Advertisement
YOU ARE HERE: LAT HomeCollectionsBooks

Book review: 'Wild Bill Donovan: The Spymaster Who Created the OSS and Modern American Espionage'

Douglas Waller has written a splendid biography of the larger-than-life man who ran the legendary forerunner of the CIA.

February 23, 2011|By Tim Rutten | Los Angeles Times
(AP Photo/Free Press )

Contemporary history is seldom as relevant and engaging as Douglas Waller's new biography, "Wild Bill Donovan: The Spymaster Who Created the OSS and Modern American Espionage," which is — by turns — fascinatingly instructive and thoroughly entertaining.

Waller, a former Time correspondent and the author of an excellent biography of Gen. Billy Mitchell, has a great ally in his subject, who was a larger-than-life personality in an American Century favored with more than its share of outsized figures. William J. "Wild Bill" Donovan was born in Buffalo, N.Y., to Irish immigrant parents who'd managed to scramble up the ladder from "shanty" to the lower rungs of "lace curtain" status. A fine athlete, though an indifferent student, Donovan nonetheless graduated from Columbia Law School, where one of his classmates was an aristocratic young man with an eminent name — Franklin D. Roosevelt. Back in Buffalo, the young lawyer married the daughter of a wealthy, socially prominent Protestant family, and, though his new in-laws were wary of the brash young man from a tough Irish ward, he soon became their legal and financial advisor.

World War I was the making of Donovan in several ways. He served in New York's storied, mostly Irish "Fighting 69th" Regiment. Its legendary chaplain, Father Francis Duffy, became his closest friend, and the doomed young poet, Joyce Kilmer, was his adjutant. His men — more than half of whom would die in the fighting — admiringly dubbed him "Wild Bill" for his courage under fire, a nom de guerre that one of his commanders, Douglas MacArthur, echoed, though as a less-than-complimentary reference to his tendency to exceed orders.

Donovan would emerge from the Great War with the Medal of Honor and France's Croix de Guerre, though he refused to accept the latter until the French also bestowed it on the Jewish sergeant who had been at his side in the particular engagement for which they were honored. Back in New York, where he finally received his Medal of Honor, he immediately unsnapped the decoration and presented it to his regiment. "It doesn't belong to me," he said. "It belongs to the boys who are not here, the boys who are resting under the white crosses in France or in the cemeteries of New York." He left the medal in the 69th's Manhattan armory and never retrieved it.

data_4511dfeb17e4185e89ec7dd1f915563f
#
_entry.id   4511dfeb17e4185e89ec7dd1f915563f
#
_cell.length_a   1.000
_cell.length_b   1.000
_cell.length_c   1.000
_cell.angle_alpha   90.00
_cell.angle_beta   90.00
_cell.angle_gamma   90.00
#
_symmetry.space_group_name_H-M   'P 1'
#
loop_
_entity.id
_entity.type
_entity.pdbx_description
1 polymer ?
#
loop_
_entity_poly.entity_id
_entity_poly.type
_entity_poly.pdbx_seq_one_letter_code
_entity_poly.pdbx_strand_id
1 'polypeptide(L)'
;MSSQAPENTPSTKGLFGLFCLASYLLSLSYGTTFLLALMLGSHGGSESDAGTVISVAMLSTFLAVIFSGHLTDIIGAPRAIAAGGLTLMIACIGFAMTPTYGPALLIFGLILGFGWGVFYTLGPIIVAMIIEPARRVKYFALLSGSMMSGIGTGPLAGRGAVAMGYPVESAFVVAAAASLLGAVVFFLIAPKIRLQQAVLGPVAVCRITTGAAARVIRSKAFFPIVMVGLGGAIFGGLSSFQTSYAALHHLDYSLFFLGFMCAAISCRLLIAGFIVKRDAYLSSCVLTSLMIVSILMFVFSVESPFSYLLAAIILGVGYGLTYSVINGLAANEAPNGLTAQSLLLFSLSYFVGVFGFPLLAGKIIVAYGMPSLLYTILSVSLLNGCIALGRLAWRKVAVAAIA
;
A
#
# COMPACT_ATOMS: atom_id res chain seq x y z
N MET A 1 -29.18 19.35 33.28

After the war, Donovan returned to Buffalo with a new, international perspective, determined to make his law firm a competitor with the big New York City firms and to give it a presence in European business affairs. It was a formula that made him rich. In an era when the majority of Irish Americans were baptized Catholics but born Democrats, Donovan was a conservative Republican who dabbled in GOP politics as a pugnacious but singularly unsuccessful candidate who was intensely critical of Roosevelt and the New Deal. He was, however, one of those instinctive social conservatives, like Winston Churchill, who saw the danger of Adolf Hitler early on; by 1933, Donovan was actively protesting the Nazis' anti-Semitism. Despite his Republican affiliation, Roosevelt asked Donovan to go to London to assess whether U.S. Ambassador Joseph P. Kennedy was correct in his defeatist appraisal that Britain had neither the will nor the capacity to resist a resurgent Germany.

Donovan met with Churchill, toured Europe and came back to tell the president that Britain would fight and that Hitler was every bit as dangerous as the president was inclined to believe. When war arrived, Donovan became a fervent supporter of aid to London and an opponent of U.S. isolationism. Encouraged by Churchill and the British espionage operative William Stephenson, he also became convinced that America required a professional intelligence agency like Britain's MI6, staffed with "men calculatingly reckless with disciplined daring." Donovan proposed such a group to Roosevelt, and, in 1941, the president named the New York lawyer "coordinator of information."

Thus was the legendary Office of Strategic Services, or OSS, born: Its agents — both men and women — generally lived up to Donovan's description throughout the war. Much of Waller's narrative is given over to those years, and rightly so, since they were replete with heroism of all sorts. There were stunningly daring, meticulously prepared operations as well as many — like the plan to drop bats with bombs strapped to their bodies over Germany — that simply were harebrained. Others were problematic, like a generalized collapse of OSS operations in Italy that were saved and put on a productive footing by Donovan, who repeatedly and recklessly exposed himself to enemy fire. His administrative overreaching and lack of even normally protective political instincts earned Donovan the distrust of many, as well as the undying enmity of J. Edgar Hoover. When the former spy chief died, in 1959, from complications of senile dementia, the FBI director spread a rumor that the real cause of death was syphilis.

Advertisement
Los Angeles Times Articles
|
|
|